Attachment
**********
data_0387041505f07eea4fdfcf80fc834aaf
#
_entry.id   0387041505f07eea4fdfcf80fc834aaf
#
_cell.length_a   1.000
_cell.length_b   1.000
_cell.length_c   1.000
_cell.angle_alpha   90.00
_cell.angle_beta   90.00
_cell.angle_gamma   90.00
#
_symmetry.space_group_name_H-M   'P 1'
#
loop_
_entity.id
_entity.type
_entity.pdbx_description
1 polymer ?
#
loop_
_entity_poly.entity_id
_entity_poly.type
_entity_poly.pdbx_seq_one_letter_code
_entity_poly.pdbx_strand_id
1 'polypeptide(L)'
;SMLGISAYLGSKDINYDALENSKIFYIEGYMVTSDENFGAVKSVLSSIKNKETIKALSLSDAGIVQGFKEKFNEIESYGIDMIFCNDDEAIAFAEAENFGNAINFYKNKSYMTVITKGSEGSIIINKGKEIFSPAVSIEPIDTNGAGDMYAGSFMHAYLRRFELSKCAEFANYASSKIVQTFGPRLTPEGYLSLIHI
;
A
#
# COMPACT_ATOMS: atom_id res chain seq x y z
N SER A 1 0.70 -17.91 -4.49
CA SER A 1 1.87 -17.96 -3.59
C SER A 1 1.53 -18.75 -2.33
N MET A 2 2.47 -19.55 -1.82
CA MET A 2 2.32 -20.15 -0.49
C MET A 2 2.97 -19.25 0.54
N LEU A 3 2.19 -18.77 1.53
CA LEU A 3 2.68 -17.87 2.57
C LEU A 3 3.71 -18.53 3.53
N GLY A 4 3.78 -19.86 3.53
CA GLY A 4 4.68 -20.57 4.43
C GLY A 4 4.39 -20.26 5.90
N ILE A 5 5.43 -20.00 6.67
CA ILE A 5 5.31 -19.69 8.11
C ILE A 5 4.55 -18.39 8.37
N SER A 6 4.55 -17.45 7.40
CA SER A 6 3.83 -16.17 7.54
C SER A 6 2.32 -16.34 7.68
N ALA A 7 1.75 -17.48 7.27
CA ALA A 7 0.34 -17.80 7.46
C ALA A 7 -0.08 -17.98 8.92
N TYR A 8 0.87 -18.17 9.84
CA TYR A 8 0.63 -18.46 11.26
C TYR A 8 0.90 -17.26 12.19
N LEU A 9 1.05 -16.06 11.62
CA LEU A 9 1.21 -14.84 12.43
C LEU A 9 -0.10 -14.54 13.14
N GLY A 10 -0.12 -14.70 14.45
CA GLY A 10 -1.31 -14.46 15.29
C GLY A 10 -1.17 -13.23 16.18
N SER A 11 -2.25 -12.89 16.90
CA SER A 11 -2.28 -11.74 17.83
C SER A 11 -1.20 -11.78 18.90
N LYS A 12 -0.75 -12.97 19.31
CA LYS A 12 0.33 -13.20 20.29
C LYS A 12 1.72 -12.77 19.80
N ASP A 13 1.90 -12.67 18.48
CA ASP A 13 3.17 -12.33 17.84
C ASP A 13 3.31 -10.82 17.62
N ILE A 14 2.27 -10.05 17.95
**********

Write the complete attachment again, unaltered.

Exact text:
data_0387041505f07eea4fdfcf80fc834aaf
#
_entry.id   0387041505f07eea4fdfcf80fc834aaf
#
_cell.length_a   1.000
_cell.length_b   1.000
_cell.length_c   1.000
_cell.angle_alpha   90.00
_cell.angle_beta   90.00
_cell.angle_gamma   90.00
#
_symmetry.space_group_name_H-M   'P 1'
#
loop_
_entity.id
_entity.type
_entity.pdbx_description
1 polymer ?
#
loop_
_entity_poly.entity_id
_entity_poly.type
_entity_poly.pdbx_seq_one_letter_code
_entity_poly.pdbx_strand_id
1 'polypeptide(L)'
;SMLGISAYLGSKDINYDALENSKIFYIEGYMVTSDENFGAVKSVLSSIKNKETIKALSLSDAGIVQGFKEKFNEIESYGIDMIFCNDDEAIAFAEAENFGNAINFYKNKSYMTVITKGSEGSIIINKGKEIFSPAVSIEPIDTNGAGDMYAGSFMHAYLRRFELSKCAEFANYASSKIVQTFGPRLTPEGYLSLIHI
;
A
#
# COMPACT_ATOMS: atom_id res chain seq x y z
N SER A 1 0.70 -17.91 -4.49
CA SER A 1 1.87 -17.96 -3.59
C SER A 1 1.53 -18.75 -2.33
N MET A 2 2.47 -19.55 -1.82
CA MET A 2 2.32 -20.15 -0.49
C MET A 2 2.97 -19.25 0.54
N LEU A 3 2.19 -18.77 1.53
CA LEU A 3 2.68 -17.87 2.57
C LEU A 3 3.71 -18.53 3.53
N GLY A 4 3.78 -19.86 3.53
CA GLY A 4 4.68 -20.57 4.43
C GLY A 4 4.39 -20.26 5.90
N ILE A 5 5.43 -20.00 6.67
CA ILE A 5 5.31 -19.69 8.11
C ILE A 5 4.55 -18.39 8.37
N SER A 6 4.55 -17.45 7.40
CA SER A 6 3.83 -16.17 7.54
C SER A 6 2.32 -16.34 7.68
N ALA A 7 1.75 -17.48 7.27
CA ALA A 7 0.34 -17.80 7.46
C ALA A 7 -0.08 -17.98 8.92
N TYR A 8 0.87 -18.17 9.84
CA TYR A 8 0.63 -18.46 11.26
C TYR A 8 0.90 -17.26 12.19
N LEU A 9 1.05 -16.06 11.62
CA LEU A 9 1.21 -14.84 12.43
C LEU A 9 -0.10 -14.54 13.14
N GLY A 10 -0.12 -14.70 14.45
CA GLY A 10 -1.31 -14.46 15.29
C GLY A 10 -1.17 -13.23 16.18
N SER A 11 -2.25 -12.89 16.90
CA SER A 11 -2.28 -11.74 17.83
C SER A 11 -1.20 -11.78 18.90
N LYS A 12 -0.75 -12.97 19.31
CA LYS A 12 0.33 -13.20 20.29
C LYS A 12 1.72 -12.77 19.80
N ASP A 13 1.90 -12.67 18.48
CA ASP A 13 3.17 -12.33 17.84
C ASP A 13 3.31 -10.82 17.62
N ILE A 14 2.27 -10.05 17.95